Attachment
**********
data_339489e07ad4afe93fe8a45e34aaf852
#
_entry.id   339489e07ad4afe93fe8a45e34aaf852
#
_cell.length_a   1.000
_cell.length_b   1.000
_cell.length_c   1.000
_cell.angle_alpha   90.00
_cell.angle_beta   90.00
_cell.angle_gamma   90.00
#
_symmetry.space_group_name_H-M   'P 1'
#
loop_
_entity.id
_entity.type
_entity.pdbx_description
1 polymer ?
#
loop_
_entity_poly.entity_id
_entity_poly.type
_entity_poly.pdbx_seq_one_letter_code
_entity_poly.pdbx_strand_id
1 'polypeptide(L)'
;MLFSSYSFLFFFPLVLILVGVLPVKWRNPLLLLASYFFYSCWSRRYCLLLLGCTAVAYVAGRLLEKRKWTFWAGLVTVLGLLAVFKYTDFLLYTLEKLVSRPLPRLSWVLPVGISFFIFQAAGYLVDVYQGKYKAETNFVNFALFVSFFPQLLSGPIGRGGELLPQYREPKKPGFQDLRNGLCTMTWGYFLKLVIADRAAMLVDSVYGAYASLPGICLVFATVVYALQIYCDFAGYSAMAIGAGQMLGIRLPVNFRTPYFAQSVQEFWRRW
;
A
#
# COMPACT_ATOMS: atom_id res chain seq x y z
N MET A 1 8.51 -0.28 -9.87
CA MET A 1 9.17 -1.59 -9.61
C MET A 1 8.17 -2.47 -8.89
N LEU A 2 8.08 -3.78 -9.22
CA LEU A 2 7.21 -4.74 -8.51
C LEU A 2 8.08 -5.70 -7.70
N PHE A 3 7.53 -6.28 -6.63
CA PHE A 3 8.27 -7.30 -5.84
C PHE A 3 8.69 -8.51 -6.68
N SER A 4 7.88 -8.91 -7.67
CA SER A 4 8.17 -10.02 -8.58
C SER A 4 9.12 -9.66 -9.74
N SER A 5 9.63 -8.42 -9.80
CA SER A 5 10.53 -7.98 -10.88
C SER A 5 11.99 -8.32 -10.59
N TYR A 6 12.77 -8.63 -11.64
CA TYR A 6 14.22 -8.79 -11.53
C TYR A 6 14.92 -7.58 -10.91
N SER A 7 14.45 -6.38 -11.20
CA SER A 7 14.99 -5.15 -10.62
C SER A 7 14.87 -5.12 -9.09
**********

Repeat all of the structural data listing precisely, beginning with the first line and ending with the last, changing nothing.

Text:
data_339489e07ad4afe93fe8a45e34aaf852
#
_entry.id   339489e07ad4afe93fe8a45e34aaf852
#
_cell.length_a   1.000
_cell.length_b   1.000
_cell.length_c   1.000
_cell.angle_alpha   90.00
_cell.angle_beta   90.00
_cell.angle_gamma   90.00
#
_symmetry.space_group_name_H-M   'P 1'
#
loop_
_entity.id
_entity.type
_entity.pdbx_description
1 polymer ?
#
loop_
_entity_poly.entity_id
_entity_poly.type
_entity_poly.pdbx_seq_one_letter_code
_entity_poly.pdbx_strand_id
1 'polypeptide(L)'
;MLFSSYSFLFFFPLVLILVGVLPVKWRNPLLLLASYFFYSCWSRRYCLLLLGCTAVAYVAGRLLEKRKWTFWAGLVTVLGLLAVFKYTDFLLYTLEKLVSRPLPRLSWVLPVGISFFIFQAAGYLVDVYQGKYKAETNFVNFALFVSFFPQLLSGPIGRGGELLPQYREPKKPGFQDLRNGLCTMTWGYFLKLVIADRAAMLVDSVYGAYASLPGICLVFATVVYALQIYCDFAGYSAMAIGAGQMLGIRLPVNFRTPYFAQSVQEFWRRW
;
A
#
# COMPACT_ATOMS: atom_id res chain seq x y z
N MET A 1 8.51 -0.28 -9.87
CA MET A 1 9.17 -1.59 -9.61
C MET A 1 8.17 -2.47 -8.89
N LEU A 2 8.08 -3.78 -9.22
CA LEU A 2 7.21 -4.74 -8.51
C LEU A 2 8.08 -5.70 -7.70
N PHE A 3 7.53 -6.28 -6.63
CA PHE A 3 8.27 -7.30 -5.84
C PHE A 3 8.69 -8.51 -6.68
N SER A 4 7.88 -8.91 -7.67
CA SER A 4 8.17 -10.02 -8.58
C SER A 4 9.12 -9.66 -9.74
N SER A 5 9.63 -8.42 -9.80
CA SER A 5 10.53 -7.98 -10.88
C SER A 5 11.99 -8.32 -10.59
N TYR A 6 12.77 -8.63 -11.64
CA TYR A 6 14.22 -8.79 -11.53
C TYR A 6 14.92 -7.58 -10.91
N SER A 7 14.45 -6.38 -11.20
CA SER A 7 14.99 -5.15 -10.62
C SER A 7 14.87 -5.12 -9.09